Northern Spy Records: Do People Want To Be Challenged By Music?

This Brooklyn experimental outfit says "fuck 'em if they don't."

Jun 4 2012, 10:00pm

Brooklyn-based label Northern Spy first caught my attention when they inked a multi-record deal with the earsplitting experimental band Zs—a retrospective boxset, a double 7", a remix project, and three solo releases by the band members.

Who the shit does that!?!?!?!?

Nobody does that. Not even Beyoncé, and especially not weirdo bands whose music sounds like refrigerators and microwaves hate-fucking and exploding. It's #rare.

Northern Spy was launched in October of 2010 by Tom Abbs and Adam Downey. Both were previously employed by the venerable experimental label ESP-Disk, which—in its heyday—put out albums by Sun Ra, the Fugs, Albert Ayler and Ornette Coleman. With its small team of employees and interns, the label's run outta Abbs' apartment, the second floor of a brownstone that sits on Prospect Park. Over the last year and a half, their 20-plus catalog has grown to include albums by noise-rock bands Bird Names and Old Time Relijun, and avant-garde veterans like guitar-army boss Rhys Chatham and free-jazz saxophonist Charles Gayle, who dresses up like a clown. It's all bonkers shit that respectable labels would never touch.

On June 29th, Northern Spy begins the 16-day-long Spy Music Festival. Held at seven NYC venues—285 Kent, The Stone, Union Pool, Death By Audio, et al—a ton of Spy artists share stages with fellow travelers such as Loren Connors, Magik Markers, and Eugene Chadbourne. I rudely interrupted label co-founder Downey's Saturday morning hangover with a phone call so we could talk about all this junk.

It's early. It's Saturday. How do you feel?
I'm really hurting, but I think I'm gonna try to go to the park or something. I took way too many whiskey shots after this show. I played bass in a friend's band called Permanent Arms at a shit-hole bar called the Legion. And I've never done a phone interview before, so...

I'll make it as quick and painless as possible.

Does Charles Gayle wear his clown costume when he comes to the office?
No, he wears normal clothes. He only dresses up as a clown onstage. We've had some long, interesting conversations. His hero is Emmett Kelly, the famous pantomime clown. He refers to Streets, the clown character he dresses up as, in the third person. He talks about how Streets lives in the apartment with him, but not in a psychotic way. It's just a character that's in his mind, and he's trying to deal with that. He's always trying to separate the two personalities, Streets and Charles Gayle.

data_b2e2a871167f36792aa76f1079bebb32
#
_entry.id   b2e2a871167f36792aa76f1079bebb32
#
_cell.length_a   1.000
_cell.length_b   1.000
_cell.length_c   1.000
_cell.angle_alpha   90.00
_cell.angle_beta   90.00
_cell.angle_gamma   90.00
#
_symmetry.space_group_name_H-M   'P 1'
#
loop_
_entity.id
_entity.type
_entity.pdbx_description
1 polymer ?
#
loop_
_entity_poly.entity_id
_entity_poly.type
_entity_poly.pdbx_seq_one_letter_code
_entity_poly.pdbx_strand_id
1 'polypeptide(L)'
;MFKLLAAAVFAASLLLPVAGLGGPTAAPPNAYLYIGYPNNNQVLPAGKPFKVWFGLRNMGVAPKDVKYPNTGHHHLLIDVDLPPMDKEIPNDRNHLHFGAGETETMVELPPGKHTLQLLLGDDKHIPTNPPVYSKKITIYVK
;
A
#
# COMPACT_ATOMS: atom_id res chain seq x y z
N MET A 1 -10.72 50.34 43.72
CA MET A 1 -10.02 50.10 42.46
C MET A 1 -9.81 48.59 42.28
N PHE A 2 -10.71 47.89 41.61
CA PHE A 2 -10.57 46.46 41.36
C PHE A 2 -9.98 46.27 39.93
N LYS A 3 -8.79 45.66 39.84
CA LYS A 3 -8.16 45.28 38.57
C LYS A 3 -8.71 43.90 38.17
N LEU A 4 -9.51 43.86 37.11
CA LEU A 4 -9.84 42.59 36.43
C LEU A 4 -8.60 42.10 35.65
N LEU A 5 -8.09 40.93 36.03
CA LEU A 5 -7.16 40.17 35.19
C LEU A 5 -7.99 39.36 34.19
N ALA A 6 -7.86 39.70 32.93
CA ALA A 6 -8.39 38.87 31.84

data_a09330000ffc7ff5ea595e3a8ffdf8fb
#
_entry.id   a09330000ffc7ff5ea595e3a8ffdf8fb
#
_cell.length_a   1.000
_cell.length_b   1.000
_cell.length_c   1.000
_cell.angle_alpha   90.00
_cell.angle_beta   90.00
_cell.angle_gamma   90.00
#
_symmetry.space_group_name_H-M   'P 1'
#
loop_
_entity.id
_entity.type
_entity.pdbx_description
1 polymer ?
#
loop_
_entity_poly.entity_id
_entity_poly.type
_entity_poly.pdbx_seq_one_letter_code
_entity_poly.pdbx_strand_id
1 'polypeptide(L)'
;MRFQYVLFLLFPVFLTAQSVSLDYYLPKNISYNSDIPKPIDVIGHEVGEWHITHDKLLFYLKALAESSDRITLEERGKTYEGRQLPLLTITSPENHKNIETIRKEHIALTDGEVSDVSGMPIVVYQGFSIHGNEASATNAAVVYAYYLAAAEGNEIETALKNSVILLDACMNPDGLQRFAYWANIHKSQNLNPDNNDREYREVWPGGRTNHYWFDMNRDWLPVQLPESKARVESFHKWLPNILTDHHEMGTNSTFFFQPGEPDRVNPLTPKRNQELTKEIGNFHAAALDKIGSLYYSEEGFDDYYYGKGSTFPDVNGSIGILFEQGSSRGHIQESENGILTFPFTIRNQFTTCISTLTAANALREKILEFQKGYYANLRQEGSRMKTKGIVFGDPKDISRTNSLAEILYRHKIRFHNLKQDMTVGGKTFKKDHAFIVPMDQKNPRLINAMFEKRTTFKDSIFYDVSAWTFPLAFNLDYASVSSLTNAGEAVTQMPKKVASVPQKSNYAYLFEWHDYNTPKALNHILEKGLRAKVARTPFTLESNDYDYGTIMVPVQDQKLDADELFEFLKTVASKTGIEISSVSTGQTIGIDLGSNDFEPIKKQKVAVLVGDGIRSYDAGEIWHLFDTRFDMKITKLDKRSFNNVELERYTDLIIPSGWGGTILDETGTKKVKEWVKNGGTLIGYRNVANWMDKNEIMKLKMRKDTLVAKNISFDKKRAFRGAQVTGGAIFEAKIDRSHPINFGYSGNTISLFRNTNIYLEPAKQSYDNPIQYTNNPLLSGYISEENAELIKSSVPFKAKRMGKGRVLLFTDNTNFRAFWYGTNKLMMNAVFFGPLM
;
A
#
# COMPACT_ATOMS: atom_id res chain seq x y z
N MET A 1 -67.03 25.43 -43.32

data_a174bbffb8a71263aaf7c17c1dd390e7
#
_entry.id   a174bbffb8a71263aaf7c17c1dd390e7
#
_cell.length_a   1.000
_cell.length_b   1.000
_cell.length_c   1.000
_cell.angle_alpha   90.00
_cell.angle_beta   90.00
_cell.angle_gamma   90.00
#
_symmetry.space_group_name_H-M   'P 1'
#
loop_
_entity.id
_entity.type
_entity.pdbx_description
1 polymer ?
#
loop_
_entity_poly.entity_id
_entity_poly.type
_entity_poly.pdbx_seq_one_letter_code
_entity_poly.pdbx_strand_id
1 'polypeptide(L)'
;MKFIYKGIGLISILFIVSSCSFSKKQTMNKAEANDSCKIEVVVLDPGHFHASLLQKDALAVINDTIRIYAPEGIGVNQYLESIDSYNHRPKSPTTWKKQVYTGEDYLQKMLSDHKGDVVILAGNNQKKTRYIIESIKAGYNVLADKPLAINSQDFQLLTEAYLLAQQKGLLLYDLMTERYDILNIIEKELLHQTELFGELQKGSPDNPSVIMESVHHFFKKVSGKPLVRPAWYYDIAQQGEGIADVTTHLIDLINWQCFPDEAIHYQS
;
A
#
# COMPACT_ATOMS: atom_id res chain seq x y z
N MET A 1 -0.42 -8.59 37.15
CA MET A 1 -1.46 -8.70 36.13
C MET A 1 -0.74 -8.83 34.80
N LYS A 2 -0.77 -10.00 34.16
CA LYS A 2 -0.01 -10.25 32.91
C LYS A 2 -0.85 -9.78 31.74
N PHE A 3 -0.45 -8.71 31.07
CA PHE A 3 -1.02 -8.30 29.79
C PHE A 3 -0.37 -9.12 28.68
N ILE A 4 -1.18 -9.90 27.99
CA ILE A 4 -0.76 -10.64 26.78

Photo by Geert Vandepoele

That's heavy. In the midst of all the bitching about how nobody buys albums any more, you guys decided to start a label. Not just a label, but one that pushes strange, outsider, experimental shit. Was this a smart thing to do?
Probably not. But we're obsessed with this music and we love putting out records. It's music that we love and we think other people should check out. We just wanna be really loud and do our thing.

How do you select which artists to work with?
We think of the label as an umbrella that a lot of different music styles can seamlessly fit underneath. First, we have to like the music. And we want bands that are touring because we want to sell records. We put up on our website that we're looking for bands that are doing at least 100 dates.

Most important is the performance element. When you see Zs or Charles Gayle or Neptune or Extra Life perform, there's a physical aspect that's really wild. So they all have this performance vibe that's unique and unlike any other artists.

We're so entrenched in this scene, and our goal is to be a local, Brooklyn label. We want to have a roster of artists who are all friends, who all know each other. Sam Hillmer of Zs suggested that we check out Extra Life, and Rhys Chatham turned us onto Neptune. Everyone's connected here, and that's great for touring because they can all go on the road together. Building this community's essential for us.

Unlike almost every other experimental music label, Northern Spy actually has an online presence and a PR team. Every few weeks you send me streams and MP3s for new albums. None of the other labels do this, and I think the artists they work with suffer because of it.
Yeah, absolutely. There are experimental music labels putting out such great music, but you just don't see it anywhere. And I think it's because a lot of those older labels have some sort of aversion to the web. Especially the jazz labels, which are putting out great records but aren't hip to technology.

We want our bands to break into popular culture. We want them all to sell records and play bigger stages. You know, we don't just send press releases for artists like Charles Gayle to jazz people, but to everyone because people who like noise-rock should be into him, too.

We're not satisfied with only 500 people listening to an album. This music deserves much more attention. I mean, it's great that some friend of the band wants to put out their album and press a few copies, but we want to provide much more. We want to take these bands to the next level.

Spy Fest is coming up. What are people gonna get out of this that they're not gonna get out of Coachella or Bonnaroo or one of the other boring festivals?
People are gonna see the best music ever. Our fucking line-up's insane. It's massive and heavy and there are some rare collaborations happening. Rhys Chatham's manager asked us to build a band for him, and so it's gonna be 10 guitarists, a bassist, and a drummer. So we got Charlie Looker, the dudes from Neptune, Sarah Lipstate from Noveller and Steve Gunn. It's all extreme music that's really gonna challenge people.

Do you think people want to be challenged by music?
No, I seriously doubt they do. But, well, fuck 'em.